Skullsworn by Brian Staveley
My rating: 2 of 5 stars
I had a heckuva time finishing this book, and make no mistake, I did so mostly out of sheer stubbornness, not because the book itself proved to be especially good. I read some of it, set it aside to read other things, picked it up and set it down again. More than once I thought about invoking the Eight Deadly Words. The last time I picked it up, the plot started moving briskly enough that I was able to finish, although I highly doubt I'll read anything by this author ever again.
The overriding problem of this story is the main character, and for a book written in the first person, this is a fatal flaw. Pyrre's voice simply does not carry the day--she's a pessimistic, grimdark sociopath with no sense of humor whatsoever, and for a book built around the premise of an acolyte attempting to become a priestess of her death-god by killing seven people in fourteen days (including one she has fallen in love with), I would think some humor, even black humor, would be mandatory. Instead, Pyrre slogs along stirring up trouble in the city of her birth, and schemes and manipulates in an attempt to ensnare the former lover she has chosen to love and kill. This evil, tiresome dance is stretched beyond the breaking point, to where I wanted to toss her a knife and say, "FOR GOD'S SAKE, JUST PRETEND YOU LOVE HIM AND CUT HIS THROAT ALREADY!!" (Of course, we would have a much shorter story if that happened, which might not be a bad thing.) There's some page-occupying subplots (I say that because they weren't very interesting in and of themselves) about the city and the inhabitants rising up to throw off a conquering empire, and some immortal denizens of the delta, where this story is set, engaging our so-called heroes in the climactic final battle, and blah blah blah, and in the end I really didn't give a crap about any of it. I think this book is strictly for those who are already fans of the series, which is most decidedly Not Me.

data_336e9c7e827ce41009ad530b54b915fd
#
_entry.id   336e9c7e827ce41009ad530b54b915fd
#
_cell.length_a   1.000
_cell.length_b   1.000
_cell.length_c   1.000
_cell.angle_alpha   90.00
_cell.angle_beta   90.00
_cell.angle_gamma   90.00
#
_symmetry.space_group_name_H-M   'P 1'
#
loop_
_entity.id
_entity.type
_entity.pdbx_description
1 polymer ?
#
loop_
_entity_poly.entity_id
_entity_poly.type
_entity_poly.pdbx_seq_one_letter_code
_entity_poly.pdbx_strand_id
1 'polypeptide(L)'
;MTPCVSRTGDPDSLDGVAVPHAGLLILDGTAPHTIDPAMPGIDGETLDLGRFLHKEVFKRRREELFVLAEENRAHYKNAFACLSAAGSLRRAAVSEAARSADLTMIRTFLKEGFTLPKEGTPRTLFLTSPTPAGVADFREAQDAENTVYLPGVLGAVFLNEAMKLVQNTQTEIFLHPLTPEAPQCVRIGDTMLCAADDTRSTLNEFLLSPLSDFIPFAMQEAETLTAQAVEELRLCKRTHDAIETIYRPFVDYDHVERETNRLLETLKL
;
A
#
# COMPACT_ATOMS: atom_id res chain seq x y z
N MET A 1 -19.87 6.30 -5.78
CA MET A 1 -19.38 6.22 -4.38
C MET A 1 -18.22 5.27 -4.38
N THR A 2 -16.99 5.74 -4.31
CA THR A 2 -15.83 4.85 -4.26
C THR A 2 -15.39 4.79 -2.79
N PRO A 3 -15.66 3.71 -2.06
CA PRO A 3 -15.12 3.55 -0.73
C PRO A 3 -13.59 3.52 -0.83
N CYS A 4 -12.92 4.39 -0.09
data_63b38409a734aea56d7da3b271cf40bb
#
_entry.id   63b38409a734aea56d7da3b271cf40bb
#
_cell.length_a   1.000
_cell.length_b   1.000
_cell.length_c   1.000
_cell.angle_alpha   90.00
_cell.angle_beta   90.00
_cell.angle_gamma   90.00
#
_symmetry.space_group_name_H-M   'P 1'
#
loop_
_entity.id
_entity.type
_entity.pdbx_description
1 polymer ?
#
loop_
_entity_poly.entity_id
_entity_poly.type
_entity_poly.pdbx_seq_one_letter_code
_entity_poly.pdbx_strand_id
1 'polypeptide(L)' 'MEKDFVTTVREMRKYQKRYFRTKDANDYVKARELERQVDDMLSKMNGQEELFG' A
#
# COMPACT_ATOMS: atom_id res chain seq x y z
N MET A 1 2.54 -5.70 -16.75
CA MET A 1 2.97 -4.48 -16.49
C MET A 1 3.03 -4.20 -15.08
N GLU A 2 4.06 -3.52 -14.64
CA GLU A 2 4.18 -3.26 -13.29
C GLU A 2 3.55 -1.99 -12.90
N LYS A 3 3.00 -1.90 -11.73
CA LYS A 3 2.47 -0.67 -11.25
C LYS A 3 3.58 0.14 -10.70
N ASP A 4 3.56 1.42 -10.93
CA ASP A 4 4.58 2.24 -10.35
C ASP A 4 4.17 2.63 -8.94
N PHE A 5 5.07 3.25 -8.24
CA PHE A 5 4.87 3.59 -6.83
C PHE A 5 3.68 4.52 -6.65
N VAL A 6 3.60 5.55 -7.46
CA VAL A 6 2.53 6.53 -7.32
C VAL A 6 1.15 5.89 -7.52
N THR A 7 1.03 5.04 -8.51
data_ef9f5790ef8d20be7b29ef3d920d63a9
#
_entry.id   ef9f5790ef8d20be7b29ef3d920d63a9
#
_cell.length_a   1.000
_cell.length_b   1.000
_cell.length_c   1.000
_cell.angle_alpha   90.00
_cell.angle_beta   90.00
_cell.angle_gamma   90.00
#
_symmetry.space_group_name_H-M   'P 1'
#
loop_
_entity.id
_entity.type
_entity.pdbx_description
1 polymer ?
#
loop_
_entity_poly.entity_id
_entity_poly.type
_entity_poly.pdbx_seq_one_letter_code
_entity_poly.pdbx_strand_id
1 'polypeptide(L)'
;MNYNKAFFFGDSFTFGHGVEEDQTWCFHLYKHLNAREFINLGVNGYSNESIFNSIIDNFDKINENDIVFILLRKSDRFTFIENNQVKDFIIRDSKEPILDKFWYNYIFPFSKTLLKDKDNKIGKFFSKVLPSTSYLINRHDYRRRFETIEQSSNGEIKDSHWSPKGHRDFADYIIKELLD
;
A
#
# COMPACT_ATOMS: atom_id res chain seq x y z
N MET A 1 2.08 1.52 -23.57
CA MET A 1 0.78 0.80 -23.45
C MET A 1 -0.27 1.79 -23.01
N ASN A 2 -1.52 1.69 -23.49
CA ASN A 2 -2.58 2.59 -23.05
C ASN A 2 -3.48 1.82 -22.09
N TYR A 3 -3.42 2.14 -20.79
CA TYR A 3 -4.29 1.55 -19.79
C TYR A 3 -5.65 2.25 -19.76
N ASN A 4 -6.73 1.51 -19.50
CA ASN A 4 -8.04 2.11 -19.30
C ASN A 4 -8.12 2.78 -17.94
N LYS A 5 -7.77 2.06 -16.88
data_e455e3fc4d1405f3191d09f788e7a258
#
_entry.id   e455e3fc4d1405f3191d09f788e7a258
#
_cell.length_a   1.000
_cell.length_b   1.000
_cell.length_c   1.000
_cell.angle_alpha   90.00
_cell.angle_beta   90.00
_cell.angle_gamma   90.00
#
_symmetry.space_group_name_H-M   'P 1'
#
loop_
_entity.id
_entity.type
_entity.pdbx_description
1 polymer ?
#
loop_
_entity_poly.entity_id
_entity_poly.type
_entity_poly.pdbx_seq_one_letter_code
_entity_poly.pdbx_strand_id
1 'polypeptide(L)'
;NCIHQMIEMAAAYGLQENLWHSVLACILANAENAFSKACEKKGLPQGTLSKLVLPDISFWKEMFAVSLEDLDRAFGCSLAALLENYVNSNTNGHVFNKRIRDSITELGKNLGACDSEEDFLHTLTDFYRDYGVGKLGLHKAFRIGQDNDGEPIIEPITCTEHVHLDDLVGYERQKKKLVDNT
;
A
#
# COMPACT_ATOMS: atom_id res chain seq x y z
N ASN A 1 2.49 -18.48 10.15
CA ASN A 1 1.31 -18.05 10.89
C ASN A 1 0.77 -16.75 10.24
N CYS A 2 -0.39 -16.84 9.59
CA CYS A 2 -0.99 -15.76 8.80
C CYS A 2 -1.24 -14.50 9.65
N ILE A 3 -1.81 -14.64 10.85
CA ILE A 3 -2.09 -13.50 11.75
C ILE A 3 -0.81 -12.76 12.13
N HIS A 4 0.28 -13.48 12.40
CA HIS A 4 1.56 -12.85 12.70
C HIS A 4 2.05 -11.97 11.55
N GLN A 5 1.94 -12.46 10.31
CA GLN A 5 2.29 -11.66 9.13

Bah. I think this might be another book that deserves a better life at the library, rather than on my shelf.
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